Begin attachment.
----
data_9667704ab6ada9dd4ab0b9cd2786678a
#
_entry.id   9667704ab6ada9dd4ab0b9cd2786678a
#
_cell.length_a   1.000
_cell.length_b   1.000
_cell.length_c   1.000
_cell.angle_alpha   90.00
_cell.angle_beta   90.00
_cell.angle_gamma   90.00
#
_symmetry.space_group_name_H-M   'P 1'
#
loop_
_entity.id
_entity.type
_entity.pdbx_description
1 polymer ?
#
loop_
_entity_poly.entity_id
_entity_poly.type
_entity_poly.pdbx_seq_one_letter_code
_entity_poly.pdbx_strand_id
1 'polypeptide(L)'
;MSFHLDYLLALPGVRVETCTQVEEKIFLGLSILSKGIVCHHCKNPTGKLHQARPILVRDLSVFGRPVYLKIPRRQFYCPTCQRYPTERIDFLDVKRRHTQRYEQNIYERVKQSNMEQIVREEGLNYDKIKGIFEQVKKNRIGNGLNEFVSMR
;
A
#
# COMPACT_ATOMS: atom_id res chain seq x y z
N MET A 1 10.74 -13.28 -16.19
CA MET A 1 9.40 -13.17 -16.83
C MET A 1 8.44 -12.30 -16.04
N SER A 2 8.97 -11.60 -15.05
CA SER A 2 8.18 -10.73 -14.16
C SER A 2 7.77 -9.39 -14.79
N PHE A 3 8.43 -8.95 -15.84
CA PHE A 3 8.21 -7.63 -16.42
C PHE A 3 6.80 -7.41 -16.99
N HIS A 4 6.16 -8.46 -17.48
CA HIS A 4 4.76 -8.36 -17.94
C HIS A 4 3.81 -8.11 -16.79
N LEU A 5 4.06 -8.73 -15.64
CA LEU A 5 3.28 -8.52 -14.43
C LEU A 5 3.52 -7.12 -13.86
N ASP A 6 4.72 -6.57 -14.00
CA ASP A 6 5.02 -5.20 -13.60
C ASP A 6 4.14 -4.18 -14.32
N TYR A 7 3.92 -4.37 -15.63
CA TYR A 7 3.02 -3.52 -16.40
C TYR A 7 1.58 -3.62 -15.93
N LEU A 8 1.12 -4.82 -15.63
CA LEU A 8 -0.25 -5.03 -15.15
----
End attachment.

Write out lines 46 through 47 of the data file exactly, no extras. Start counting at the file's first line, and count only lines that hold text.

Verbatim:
N ASP A 6 4.72 -6.57 -14.00
CA ASP A 6 5.02 -5.20 -13.60